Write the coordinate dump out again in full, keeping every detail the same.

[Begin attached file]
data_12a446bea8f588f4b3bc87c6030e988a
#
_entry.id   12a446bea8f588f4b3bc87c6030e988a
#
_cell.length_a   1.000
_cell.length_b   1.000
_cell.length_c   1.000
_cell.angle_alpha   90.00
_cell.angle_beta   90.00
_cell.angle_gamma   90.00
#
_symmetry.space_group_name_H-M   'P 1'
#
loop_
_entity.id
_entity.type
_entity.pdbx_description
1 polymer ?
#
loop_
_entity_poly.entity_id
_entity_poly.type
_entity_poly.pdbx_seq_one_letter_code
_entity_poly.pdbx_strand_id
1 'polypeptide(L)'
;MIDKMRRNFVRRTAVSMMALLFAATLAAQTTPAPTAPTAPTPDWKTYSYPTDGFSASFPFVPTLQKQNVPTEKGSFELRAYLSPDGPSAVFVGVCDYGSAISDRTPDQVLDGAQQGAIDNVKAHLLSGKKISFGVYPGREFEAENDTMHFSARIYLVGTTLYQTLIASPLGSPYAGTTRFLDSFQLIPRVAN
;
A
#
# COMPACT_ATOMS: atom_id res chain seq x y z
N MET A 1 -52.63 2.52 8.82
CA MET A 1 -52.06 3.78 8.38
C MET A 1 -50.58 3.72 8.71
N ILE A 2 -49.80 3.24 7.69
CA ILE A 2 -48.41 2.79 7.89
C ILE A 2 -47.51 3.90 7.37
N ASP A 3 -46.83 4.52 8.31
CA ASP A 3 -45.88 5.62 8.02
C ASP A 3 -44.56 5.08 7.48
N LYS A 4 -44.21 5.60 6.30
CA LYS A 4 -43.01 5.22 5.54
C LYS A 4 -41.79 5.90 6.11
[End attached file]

data_12a446bea8f588f4b3bc87c6030e988a
#
_entry.id   12a446bea8f588f4b3bc87c6030e988a
#
_cell.length_a   1.000
_cell.length_b   1.000
_cell.length_c   1.000
_cell.angle_alpha   90.00
_cell.angle_beta   90.00
_cell.angle_gamma   90.00
#
_symmetry.space_group_name_H-M   'P 1'
#
loop_
_entity.id
_entity.type
_entity.pdbx_description
1 polymer ?
#
loop_
_entity_poly.entity_id
_entity_poly.type
_entity_poly.pdbx_seq_one_letter_code
_entity_poly.pdbx_strand_id
1 'polypeptide(L)'
;MIDKMRRNFVRRTAVSMMALLFAATLAAQTTPAPTAPTAPTPDWKTYSYPTDGFSASFPFVPTLQKQNVPTEKGSFELRAYLSPDGPSAVFVGVCDYGSAISDRTPDQVLDGAQQGAIDNVKAHLLSGKKISFGVYPGREFEAENDTMHFSARIYLVGTTLYQTLIASPLGSPYAGTTRFLDSFQLIPRVAN
;
A
#
# COMPACT_ATOMS: atom_id res chain seq x y z
N MET A 1 -52.63 2.52 8.82
CA MET A 1 -52.06 3.78 8.38
C MET A 1 -50.58 3.72 8.71
N ILE A 2 -49.80 3.24 7.69
CA ILE A 2 -48.41 2.79 7.89
C ILE A 2 -47.51 3.90 7.37
N ASP A 3 -46.83 4.52 8.31
CA ASP A 3 -45.88 5.62 8.02
C ASP A 3 -44.56 5.08 7.48
N LYS A 4 -44.21 5.60 6.30
CA LYS A 4 -43.01 5.22 5.54
C LYS A 4 -41.79 5.90 6.11